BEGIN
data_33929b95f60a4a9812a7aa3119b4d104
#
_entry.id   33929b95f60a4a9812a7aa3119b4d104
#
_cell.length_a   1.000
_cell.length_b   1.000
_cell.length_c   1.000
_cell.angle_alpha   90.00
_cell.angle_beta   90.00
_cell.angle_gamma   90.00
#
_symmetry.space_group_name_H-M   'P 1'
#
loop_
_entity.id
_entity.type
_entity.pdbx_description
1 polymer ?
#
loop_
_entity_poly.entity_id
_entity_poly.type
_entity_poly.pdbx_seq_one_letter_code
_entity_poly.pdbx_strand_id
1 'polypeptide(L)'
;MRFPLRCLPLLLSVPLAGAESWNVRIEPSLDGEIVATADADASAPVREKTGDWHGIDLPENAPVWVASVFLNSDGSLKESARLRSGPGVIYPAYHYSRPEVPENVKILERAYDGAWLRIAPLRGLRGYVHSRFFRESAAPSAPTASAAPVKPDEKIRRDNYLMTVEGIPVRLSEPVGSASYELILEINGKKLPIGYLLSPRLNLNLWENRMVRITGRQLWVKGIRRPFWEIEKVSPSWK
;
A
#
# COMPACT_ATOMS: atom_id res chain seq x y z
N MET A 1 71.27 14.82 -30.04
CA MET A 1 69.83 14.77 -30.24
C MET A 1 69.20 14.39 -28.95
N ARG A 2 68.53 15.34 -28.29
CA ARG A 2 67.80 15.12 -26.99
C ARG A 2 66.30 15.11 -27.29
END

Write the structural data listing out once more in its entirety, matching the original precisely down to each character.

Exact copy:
data_33929b95f60a4a9812a7aa3119b4d104
#
_entry.id   33929b95f60a4a9812a7aa3119b4d104
#
_cell.length_a   1.000
_cell.length_b   1.000
_cell.length_c   1.000
_cell.angle_alpha   90.00
_cell.angle_beta   90.00
_cell.angle_gamma   90.00
#
_symmetry.space_group_name_H-M   'P 1'
#
loop_
_entity.id
_entity.type
_entity.pdbx_description
1 polymer ?
#
loop_
_entity_poly.entity_id
_entity_poly.type
_entity_poly.pdbx_seq_one_letter_code
_entity_poly.pdbx_strand_id
1 'polypeptide(L)'
;MRFPLRCLPLLLSVPLAGAESWNVRIEPSLDGEIVATADADASAPVREKTGDWHGIDLPENAPVWVASVFLNSDGSLKESARLRSGPGVIYPAYHYSRPEVPENVKILERAYDGAWLRIAPLRGLRGYVHSRFFRESAAPSAPTASAAPVKPDEKIRRDNYLMTVEGIPVRLSEPVGSASYELILEINGKKLPIGYLLSPRLNLNLWENRMVRITGRQLWVKGIRRPFWEIEKVSPSWK
;
A
#
# COMPACT_ATOMS: atom_id res chain seq x y z
N MET A 1 71.27 14.82 -30.04
CA MET A 1 69.83 14.77 -30.24
C MET A 1 69.20 14.39 -28.95
N ARG A 2 68.53 15.34 -28.29
CA ARG A 2 67.80 15.12 -26.99
C ARG A 2 66.30 15.11 -27.29